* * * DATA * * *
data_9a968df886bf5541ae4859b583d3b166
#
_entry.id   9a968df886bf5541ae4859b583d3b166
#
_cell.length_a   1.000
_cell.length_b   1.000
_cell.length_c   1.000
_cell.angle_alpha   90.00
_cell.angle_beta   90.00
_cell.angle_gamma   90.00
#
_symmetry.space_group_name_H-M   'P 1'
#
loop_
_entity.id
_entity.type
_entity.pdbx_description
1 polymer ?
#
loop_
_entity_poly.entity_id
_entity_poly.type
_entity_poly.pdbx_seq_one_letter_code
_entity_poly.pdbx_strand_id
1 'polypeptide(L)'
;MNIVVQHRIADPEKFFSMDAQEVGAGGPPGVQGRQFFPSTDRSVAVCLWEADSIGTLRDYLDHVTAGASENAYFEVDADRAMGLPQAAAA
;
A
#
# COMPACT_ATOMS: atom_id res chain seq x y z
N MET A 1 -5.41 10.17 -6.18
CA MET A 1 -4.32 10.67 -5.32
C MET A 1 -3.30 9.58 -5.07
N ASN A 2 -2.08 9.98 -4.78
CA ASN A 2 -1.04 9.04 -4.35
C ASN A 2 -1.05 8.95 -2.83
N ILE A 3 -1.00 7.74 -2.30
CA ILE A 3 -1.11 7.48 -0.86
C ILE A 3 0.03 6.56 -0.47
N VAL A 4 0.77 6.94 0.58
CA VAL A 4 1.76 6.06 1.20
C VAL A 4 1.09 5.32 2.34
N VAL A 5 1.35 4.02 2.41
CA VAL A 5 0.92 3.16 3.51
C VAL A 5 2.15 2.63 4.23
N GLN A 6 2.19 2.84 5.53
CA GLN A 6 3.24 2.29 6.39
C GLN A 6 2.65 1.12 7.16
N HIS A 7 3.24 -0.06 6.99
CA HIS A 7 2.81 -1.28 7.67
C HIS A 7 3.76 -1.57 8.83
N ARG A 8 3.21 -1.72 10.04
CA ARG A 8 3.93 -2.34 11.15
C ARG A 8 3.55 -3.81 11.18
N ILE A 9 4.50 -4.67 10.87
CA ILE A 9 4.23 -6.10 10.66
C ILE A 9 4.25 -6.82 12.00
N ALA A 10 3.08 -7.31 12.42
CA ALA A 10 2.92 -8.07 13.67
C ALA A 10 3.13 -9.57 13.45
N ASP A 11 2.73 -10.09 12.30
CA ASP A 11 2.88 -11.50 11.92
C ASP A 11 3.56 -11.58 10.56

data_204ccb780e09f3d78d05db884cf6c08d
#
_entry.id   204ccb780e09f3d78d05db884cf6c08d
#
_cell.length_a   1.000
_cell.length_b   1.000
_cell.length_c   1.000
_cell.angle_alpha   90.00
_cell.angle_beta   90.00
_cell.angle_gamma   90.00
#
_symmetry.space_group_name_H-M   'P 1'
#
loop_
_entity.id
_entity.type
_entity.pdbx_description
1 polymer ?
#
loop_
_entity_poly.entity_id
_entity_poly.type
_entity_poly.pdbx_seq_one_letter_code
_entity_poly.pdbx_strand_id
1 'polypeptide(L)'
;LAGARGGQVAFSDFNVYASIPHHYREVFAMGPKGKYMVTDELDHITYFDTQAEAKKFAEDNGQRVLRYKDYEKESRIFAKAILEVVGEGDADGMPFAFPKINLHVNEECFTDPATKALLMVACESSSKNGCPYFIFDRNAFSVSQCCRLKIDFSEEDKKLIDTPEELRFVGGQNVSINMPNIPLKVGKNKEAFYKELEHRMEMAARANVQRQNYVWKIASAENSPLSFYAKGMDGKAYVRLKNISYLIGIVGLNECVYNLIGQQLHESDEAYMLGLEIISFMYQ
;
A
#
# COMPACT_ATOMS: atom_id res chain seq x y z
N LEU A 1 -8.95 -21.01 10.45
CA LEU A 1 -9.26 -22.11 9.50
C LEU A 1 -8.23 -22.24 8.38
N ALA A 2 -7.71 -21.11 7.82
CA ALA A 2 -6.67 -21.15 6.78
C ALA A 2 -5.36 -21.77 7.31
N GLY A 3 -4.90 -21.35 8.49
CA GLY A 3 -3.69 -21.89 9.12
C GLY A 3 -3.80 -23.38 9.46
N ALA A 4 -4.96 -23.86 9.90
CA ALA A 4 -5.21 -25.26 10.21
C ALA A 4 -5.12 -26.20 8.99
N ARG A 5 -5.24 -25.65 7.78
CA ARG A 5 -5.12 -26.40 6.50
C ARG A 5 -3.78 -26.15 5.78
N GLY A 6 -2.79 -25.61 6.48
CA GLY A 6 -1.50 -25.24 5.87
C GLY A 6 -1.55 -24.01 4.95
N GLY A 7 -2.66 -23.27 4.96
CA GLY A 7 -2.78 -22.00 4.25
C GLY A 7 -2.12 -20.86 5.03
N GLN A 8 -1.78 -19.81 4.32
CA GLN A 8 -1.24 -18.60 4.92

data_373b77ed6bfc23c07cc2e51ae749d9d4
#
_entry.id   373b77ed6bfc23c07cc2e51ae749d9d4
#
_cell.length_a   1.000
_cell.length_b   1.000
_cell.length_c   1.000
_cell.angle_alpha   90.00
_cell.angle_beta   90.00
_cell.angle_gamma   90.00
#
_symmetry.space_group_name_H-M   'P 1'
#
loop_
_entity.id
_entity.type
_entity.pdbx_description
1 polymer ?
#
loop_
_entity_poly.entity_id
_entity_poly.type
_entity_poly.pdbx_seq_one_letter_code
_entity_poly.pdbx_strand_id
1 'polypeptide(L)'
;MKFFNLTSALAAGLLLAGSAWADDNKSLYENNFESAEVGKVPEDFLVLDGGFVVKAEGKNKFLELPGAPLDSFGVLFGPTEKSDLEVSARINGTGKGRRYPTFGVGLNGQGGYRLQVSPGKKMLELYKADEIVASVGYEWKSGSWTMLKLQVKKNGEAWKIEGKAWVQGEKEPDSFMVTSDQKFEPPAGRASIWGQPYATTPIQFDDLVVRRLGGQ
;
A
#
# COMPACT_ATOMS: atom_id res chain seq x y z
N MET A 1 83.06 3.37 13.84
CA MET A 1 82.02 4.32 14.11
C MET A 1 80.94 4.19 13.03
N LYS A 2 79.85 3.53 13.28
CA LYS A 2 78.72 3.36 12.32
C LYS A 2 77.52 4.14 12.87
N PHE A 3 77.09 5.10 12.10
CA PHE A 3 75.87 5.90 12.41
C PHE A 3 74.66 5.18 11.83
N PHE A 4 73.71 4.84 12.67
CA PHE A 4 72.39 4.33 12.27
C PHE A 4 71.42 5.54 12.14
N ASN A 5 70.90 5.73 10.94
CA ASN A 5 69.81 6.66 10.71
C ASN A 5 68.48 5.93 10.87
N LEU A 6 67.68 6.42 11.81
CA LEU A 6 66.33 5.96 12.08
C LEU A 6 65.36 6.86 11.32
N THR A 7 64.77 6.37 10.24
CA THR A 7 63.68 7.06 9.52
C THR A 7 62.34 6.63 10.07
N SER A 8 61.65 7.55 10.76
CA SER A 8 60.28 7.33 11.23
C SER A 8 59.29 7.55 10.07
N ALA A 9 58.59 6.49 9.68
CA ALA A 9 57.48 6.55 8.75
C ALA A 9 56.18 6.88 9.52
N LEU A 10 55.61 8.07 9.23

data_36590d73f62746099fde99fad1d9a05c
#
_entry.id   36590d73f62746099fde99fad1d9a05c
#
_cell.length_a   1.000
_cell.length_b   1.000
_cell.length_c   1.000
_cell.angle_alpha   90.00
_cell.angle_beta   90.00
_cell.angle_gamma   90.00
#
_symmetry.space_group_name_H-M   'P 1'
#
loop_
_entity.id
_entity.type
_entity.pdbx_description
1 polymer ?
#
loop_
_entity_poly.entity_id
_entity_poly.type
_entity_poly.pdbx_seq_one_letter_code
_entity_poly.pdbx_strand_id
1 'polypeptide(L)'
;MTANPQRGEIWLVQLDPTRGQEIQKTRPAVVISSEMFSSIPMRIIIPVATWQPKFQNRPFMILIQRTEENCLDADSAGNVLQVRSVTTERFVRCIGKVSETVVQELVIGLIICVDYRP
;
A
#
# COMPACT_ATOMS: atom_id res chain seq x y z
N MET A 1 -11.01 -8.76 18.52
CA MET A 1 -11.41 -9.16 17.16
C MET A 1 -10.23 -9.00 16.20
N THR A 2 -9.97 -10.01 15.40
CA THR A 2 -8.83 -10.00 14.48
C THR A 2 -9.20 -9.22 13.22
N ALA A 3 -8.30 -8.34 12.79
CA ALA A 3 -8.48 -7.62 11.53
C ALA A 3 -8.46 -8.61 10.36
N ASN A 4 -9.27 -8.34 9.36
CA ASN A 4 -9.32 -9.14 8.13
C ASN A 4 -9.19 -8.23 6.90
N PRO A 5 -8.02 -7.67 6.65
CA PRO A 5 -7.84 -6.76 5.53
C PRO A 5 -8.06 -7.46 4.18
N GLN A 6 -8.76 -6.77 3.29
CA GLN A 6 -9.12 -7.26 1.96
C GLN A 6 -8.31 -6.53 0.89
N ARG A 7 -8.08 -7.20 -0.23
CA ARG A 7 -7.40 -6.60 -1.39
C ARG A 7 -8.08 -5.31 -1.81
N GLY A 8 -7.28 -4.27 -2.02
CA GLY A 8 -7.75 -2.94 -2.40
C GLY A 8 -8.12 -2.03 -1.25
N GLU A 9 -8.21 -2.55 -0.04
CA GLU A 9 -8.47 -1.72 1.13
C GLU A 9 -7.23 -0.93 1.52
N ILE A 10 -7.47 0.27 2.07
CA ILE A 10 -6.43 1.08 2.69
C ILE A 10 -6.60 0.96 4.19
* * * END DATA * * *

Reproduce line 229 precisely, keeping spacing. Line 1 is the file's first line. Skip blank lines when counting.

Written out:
N GLU A 9 -8.21 -2.55 -0.04